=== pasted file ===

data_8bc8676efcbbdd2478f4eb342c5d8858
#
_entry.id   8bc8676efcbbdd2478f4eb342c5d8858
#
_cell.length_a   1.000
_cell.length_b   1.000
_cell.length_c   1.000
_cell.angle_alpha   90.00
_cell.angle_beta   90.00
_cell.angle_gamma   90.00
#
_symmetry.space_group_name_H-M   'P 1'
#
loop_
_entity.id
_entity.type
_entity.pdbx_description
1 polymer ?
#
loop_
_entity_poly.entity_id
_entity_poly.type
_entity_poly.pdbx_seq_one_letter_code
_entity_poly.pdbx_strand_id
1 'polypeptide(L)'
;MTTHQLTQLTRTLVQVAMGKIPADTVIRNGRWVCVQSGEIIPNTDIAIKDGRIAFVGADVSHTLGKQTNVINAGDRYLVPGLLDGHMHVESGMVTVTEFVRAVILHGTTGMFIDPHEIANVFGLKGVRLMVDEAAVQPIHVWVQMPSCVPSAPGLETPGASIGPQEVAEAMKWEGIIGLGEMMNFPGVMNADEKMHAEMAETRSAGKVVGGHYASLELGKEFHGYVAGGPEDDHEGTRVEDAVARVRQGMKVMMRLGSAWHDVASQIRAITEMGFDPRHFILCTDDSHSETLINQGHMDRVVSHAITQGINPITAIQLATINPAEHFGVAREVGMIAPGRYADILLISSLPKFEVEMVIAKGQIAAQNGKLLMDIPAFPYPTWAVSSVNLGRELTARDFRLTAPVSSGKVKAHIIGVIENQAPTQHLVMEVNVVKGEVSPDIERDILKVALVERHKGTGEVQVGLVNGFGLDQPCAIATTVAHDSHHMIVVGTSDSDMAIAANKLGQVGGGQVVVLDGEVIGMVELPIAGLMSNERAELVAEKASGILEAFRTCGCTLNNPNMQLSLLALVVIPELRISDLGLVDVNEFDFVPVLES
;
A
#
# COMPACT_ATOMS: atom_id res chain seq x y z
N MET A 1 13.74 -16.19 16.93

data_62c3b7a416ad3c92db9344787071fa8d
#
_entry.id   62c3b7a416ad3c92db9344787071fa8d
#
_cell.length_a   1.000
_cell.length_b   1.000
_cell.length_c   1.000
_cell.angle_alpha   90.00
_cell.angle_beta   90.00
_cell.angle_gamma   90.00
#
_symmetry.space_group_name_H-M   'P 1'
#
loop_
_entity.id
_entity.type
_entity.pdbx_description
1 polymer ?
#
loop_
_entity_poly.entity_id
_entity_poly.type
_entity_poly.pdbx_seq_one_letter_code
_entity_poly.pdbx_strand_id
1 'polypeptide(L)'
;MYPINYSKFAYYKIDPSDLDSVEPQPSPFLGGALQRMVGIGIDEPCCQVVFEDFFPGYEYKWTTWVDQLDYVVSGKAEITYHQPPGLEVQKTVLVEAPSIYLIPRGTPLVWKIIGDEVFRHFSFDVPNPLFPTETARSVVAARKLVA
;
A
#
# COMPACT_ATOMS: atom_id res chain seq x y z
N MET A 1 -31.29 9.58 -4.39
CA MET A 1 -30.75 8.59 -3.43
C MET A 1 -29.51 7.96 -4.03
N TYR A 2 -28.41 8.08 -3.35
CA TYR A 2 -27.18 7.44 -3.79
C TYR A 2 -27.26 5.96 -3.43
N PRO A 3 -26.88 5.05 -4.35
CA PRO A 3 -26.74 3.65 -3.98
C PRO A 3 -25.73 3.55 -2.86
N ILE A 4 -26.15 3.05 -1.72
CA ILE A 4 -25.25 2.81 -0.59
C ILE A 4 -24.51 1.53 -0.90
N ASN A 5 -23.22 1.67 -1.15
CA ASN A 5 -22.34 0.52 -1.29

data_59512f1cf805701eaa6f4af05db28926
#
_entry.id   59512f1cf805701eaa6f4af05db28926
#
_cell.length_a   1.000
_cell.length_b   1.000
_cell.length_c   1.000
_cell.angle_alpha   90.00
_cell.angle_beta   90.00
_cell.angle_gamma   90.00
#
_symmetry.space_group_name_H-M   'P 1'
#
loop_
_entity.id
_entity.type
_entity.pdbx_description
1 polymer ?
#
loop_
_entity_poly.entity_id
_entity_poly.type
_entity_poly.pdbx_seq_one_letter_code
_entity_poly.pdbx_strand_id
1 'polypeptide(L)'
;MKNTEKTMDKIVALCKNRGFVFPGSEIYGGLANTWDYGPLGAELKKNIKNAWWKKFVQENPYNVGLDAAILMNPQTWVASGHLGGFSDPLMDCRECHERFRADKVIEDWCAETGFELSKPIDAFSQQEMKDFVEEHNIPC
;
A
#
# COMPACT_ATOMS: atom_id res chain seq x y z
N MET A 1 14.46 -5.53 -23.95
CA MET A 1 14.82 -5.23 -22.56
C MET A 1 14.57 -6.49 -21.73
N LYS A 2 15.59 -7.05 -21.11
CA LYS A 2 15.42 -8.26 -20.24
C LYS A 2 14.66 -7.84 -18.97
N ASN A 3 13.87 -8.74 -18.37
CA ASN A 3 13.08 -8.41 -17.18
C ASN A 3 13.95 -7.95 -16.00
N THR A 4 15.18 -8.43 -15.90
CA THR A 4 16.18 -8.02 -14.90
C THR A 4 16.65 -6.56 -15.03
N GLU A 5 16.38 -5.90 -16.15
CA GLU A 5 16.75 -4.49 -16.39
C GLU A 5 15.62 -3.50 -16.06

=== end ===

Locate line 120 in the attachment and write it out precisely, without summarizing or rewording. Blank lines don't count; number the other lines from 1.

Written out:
C GLU A 5 15.62 -3.50 -16.06